Bullying has been the focus of international research for nearly 30 years. Many aspects of bullying have been investigated and yet, despite greater insight into the nature of bullying, the phenomenon remains a major problem within schools. Now a new form of bullying has emerged with the recent technological advances in communication devices, that of electronic bullying. There has been little research, however, into the prevalence and nature of electronic bullying. The purpose of the present research was to investigate bullying in single sex (boys) schools. Specifically, the prevalence and nature of traditional and electronic forms of bullying were explored. In addition, teacher perceptions of various aspects of bullying were investigated and compared with student responses. In total, I ,530 students from Years 6 to 12 and both primary and secondary teachers (n = 75) participated. Participants were drawn from three independent schools located in Sydney and Brisbane. The student participants completed the Boys Bullying at School questionnaire, a 33 item self-report measure incorporating questions from the Olweus (1989) Bully/Victim questionnaire, the Ahmed (1996) Life at School Survey and researcher developed questions. The teacher participants completed the Teacher Perception of Bullying questionnaire, which comprised a number of researcher developed questions and incorporated the Rigby Staff Handling Bullying questionnaire.
Findings indicated that 16.5% of students reported being victimized on a regular basis, that is, at least once a week, a prevalence rate similar to that of previous Australian studies. Year level differences in victimization were present, with Year 8 students reporting the highest rates of bullying behaviour. Approximately 7% of students reported regularly bullying others as part of a group while 4.1% of students reported regularly bullying others on their own. The most common form of bullying was name calling, while bullying in the playground at recess was the most frequent location for bullying. Students were reluctant to report bullying, with 21.9% of students indicating that they would not report being bullied to anyone. Students nominated a friend as the person to whom they most often divulged bullying. Over 40% of students viewed teacher intervention into bullying as making no difference or making matters worse.
Victimization via the Internet was the most common form of electronic bullying with 11.5 % of students reporting at least one experience of it during the year. However the prevalence of regular victimization by electronic means was considered low. A significant year level difference was found in victimization by text message with junior secondary students (Years 8 to I 0) the most likely to be victimized in this manner. With regard to the electronic bullying of others, the Internet was again the most commonly employed method, with 8.5 % of students reporting using it. The regular bullying of others using electronic methods was considered low. Year level differences were also found in the electronic bullying of others. Junior secondary students were again found to be the most likely to engage in this form of bullying. The impact of electronic bullying was compared with that of traditional bullying. Thirty percent of students reported the impact of electronic bullying to be as distressing as traditional bullying while approximately 15 % of students found electronic bullying to be more distressing than traditional forms of bullying.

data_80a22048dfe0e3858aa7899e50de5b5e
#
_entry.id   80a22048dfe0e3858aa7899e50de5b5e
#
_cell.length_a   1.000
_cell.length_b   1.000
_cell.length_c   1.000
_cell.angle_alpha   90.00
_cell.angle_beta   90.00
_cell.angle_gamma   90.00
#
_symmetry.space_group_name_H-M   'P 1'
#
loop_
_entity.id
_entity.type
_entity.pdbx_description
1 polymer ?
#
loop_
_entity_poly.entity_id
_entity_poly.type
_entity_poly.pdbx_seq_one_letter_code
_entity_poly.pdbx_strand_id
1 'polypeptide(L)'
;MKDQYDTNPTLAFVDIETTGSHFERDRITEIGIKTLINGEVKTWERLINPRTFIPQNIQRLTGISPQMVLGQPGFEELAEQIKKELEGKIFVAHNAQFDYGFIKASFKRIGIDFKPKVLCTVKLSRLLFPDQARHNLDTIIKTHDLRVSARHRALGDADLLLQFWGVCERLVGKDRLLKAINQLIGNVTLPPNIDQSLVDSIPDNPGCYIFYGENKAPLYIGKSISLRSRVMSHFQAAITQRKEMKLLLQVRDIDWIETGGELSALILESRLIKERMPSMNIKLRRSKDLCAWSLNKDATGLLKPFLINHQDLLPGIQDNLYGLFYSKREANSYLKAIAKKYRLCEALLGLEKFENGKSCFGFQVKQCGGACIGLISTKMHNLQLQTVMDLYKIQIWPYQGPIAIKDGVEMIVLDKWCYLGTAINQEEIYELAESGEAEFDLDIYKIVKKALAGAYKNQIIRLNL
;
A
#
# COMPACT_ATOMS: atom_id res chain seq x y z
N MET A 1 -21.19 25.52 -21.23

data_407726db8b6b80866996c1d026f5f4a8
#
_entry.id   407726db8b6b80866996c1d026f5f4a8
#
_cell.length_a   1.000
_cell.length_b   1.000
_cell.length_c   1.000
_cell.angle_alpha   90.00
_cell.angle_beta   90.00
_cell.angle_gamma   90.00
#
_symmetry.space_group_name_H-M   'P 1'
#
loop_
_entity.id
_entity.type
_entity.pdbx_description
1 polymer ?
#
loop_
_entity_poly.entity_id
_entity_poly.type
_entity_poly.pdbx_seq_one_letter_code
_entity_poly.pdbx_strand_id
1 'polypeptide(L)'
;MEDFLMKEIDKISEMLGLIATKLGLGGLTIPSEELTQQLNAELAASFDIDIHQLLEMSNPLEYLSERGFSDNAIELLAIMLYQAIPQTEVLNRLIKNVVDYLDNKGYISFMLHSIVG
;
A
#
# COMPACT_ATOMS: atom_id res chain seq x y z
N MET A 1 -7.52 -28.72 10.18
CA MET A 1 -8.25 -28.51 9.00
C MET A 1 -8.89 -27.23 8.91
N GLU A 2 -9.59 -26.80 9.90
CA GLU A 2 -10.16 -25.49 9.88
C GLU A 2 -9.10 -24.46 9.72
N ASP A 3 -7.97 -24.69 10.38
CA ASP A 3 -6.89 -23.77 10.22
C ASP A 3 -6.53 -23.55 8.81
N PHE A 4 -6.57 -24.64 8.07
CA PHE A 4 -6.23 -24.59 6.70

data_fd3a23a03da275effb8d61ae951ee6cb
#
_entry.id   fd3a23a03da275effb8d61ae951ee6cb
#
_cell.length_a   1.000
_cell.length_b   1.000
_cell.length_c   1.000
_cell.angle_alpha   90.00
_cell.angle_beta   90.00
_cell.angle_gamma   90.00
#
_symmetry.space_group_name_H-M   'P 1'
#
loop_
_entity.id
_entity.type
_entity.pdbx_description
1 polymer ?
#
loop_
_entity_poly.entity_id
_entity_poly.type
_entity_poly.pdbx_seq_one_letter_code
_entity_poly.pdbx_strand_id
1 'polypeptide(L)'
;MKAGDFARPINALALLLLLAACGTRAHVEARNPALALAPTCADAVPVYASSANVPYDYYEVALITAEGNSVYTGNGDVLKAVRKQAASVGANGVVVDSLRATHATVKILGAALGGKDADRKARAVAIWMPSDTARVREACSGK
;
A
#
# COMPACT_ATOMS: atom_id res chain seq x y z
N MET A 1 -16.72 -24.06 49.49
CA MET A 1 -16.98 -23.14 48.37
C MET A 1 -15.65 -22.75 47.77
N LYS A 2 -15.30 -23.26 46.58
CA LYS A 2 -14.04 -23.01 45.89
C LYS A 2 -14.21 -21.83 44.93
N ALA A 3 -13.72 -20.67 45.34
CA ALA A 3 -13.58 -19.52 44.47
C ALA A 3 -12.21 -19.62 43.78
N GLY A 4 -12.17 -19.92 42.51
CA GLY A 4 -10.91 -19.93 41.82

No significant differences were found between teacher and student reports of the prevalence of bullying, the likelihood of it being reported and the most likely person to whom it would be reported. However, significant differences between the two groups were found on teacher interest in stopping bullying and the consequences of reporting bullying to a teacher.
Implications for educational practice and issues for future research are discussed that highlight the need to develop educative and preventative programmes targeting students, teachers, and parents and that specifically address electronic bullying. Further investigation also needs to be conducted to identify the factors that determine whether a teacher will intervene in a bullying situation and determine whether teacher intervention will result in a positive resolution for the victim. Teacher confidence and training need to be addressed as a first step.